A little after 11 a.m. on July 31, 2013, the sun was beating down on the low, modest residential buildings lining a back street in the Indian farming village of Raipur Khadar, southeast of New Delhi. Faint smells of cooking spices, dust, and sewage seasoned the air.
In the back room of a two-story brick-and-plaster house, Paleram Chauhan, a 52-year-old vegetable farmer, was napping after an early lunch. In the next room, his wife and daughter-in-law were cleaning up while Paleram’s son Ravindra played with his 3-year-old nephew.
Suddenly gunshots thundered through the house. Preeti Chauhan, Paleram’s daughter-in-law, rushed into Paleram’s room, Ravindra right behind her. Through the open back door, they saw two men with white kerchiefs covering their lower faces. One was holding a pistol. The men piled onto a motorcycle driven by a third and roared away.
Paleram lay on his bed, blood bubbling out of his stomach, neck, and head. He stared at Preeti, trying to speak, but no sound came from his mouth. Ravindra borrowed a neighbor’s car and rushed his father to a hospital, but it was too late. Paleram was dead on arrival.
Despite the masks, the family had no doubts about who was behind the killing. For 10 years Paleram had been campaigning to get local authorities to shut down a powerful gang of criminals headquartered in Raipur Khadar. The “mafia,” as people called them, had for years been robbing the village of one of its most precious resources: sand.
The area around Raipur Khadar used to be mostly agricultural—wheat and vegetables growing in the Yamuna River floodplain. But New Delhi, India’s capital and the world’s second-biggest city with a population topping 25 million, is less than an hour’s drive north, and it is encroaching fast. Driving down a new six-lane expressway that cuts through Gautam Budh Nagar, the district in which Raipur Khadar sits, I passed construction site after construction site, new glass and cement towers sprouting skyward like the opening credits from Game of Thrones made real across miles of Indian countryside. Besides countless generic shopping malls, apartment blocks, and office towers, a 5,000-acre “Sports City” was under construction, including several stadiums and a Formula 1 racetrack.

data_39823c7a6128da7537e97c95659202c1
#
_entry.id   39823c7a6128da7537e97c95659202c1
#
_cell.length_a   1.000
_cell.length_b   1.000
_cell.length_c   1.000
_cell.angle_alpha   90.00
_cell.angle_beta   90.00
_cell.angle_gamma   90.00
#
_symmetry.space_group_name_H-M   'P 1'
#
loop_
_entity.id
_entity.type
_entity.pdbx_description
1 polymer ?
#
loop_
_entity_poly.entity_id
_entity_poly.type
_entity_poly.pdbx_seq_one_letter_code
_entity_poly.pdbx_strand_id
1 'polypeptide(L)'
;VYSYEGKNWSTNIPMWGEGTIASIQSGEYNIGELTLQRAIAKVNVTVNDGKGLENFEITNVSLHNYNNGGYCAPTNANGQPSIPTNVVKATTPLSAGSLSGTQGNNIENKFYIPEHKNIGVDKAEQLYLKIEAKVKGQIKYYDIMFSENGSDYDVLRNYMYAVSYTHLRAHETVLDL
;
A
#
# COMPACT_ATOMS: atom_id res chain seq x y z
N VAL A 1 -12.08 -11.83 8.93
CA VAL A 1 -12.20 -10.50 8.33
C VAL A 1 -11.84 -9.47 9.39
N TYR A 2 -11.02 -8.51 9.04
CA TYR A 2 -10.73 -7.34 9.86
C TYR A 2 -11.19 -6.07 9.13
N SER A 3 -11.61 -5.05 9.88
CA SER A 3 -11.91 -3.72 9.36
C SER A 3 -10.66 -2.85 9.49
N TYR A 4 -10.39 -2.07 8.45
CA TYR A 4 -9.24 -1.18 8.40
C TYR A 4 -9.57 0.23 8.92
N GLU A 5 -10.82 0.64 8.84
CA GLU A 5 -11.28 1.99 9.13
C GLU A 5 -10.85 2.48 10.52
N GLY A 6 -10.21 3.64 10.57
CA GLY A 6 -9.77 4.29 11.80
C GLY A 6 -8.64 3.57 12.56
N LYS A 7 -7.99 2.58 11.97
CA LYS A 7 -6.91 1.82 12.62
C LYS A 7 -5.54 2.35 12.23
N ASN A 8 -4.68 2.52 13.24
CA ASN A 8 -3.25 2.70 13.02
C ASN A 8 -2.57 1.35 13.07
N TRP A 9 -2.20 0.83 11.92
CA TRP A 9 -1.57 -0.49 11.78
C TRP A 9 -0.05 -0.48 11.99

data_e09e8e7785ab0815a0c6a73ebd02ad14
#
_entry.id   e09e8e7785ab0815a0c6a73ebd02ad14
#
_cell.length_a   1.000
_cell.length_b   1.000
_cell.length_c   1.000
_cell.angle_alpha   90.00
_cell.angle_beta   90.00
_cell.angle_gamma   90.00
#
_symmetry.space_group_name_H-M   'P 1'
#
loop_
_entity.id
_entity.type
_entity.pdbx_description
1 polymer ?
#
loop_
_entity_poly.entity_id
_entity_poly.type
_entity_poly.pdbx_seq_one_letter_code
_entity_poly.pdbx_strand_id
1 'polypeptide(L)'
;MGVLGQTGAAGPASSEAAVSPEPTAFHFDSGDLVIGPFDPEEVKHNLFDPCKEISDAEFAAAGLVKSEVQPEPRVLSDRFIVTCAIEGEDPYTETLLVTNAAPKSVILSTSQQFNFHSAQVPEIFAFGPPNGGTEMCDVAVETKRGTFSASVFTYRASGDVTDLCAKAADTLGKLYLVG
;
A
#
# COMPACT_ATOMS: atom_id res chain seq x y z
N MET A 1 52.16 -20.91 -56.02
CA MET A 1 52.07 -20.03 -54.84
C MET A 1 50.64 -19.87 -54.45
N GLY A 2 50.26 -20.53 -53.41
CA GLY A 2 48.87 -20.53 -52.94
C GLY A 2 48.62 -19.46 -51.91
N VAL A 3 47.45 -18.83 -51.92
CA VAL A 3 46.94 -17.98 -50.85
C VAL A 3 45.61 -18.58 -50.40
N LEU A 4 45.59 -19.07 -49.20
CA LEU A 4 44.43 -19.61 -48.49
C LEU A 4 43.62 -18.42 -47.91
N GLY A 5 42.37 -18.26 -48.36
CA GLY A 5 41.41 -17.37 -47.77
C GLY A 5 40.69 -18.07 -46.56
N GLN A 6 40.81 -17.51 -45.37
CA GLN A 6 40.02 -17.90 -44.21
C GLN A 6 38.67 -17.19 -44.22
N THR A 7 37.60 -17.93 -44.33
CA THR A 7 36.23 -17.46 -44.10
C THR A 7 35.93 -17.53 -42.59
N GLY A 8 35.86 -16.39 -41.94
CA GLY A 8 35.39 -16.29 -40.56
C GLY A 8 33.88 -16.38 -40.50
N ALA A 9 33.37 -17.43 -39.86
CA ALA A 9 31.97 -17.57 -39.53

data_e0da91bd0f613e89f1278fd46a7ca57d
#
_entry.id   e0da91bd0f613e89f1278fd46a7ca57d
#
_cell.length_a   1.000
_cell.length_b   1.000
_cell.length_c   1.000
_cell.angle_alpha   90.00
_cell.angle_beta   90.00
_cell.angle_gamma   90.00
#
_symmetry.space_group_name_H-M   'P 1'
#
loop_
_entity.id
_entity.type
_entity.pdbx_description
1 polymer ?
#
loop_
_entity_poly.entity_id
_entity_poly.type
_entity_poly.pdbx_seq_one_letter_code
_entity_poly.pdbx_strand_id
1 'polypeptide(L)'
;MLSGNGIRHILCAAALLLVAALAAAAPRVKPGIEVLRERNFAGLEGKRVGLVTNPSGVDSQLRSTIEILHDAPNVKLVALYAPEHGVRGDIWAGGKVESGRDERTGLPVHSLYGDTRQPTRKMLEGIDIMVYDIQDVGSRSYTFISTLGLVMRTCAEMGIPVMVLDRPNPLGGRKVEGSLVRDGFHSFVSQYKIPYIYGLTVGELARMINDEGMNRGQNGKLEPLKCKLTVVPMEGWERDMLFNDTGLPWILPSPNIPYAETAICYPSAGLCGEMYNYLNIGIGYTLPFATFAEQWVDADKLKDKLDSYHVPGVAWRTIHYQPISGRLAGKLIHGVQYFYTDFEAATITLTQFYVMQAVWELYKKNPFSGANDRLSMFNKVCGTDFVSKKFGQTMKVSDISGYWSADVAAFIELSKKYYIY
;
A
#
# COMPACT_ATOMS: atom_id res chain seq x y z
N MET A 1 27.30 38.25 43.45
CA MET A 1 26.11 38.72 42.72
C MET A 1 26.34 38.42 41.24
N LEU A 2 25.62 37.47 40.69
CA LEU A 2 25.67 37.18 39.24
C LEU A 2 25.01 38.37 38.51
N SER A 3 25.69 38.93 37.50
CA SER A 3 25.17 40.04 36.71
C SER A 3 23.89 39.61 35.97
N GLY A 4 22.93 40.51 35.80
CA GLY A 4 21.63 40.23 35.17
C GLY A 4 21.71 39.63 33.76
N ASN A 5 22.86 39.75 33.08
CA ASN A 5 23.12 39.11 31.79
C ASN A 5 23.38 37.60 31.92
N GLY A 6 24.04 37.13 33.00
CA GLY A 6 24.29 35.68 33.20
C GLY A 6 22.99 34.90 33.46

“There was some illegal sand mining before,” said Dushynt Nagar, the head of a local farmers’ rights organization, “but not at a scale where land was getting stolen or people were getting killed.”
The Chauhan family has lived in the area for centuries, Paleram’s son Aakash told me. He’s young and slim, with wide brown eyes and receding black hair, wearing jeans, a gray sweatshirt, and flip-flops. We were sitting on plastic chairs set on the bare concrete floor of the family’s living room, just a few yards from where his father was killed.
The family owns about 10 acres of land and shares some 200 acres of communal land with the village—or used to. About 10 years earlier, a group of local musclemen, as Aakash calls them, led by Rajpal Chauhan (no relation—it’s a common surname) and his three sons, seized control of the communal land. They stripped away its topsoil and started digging up the sand built up by centuries of the Yamuna’s floods. To make matters worse, the dust kicked up by the operation stunted the growth of surrounding crops.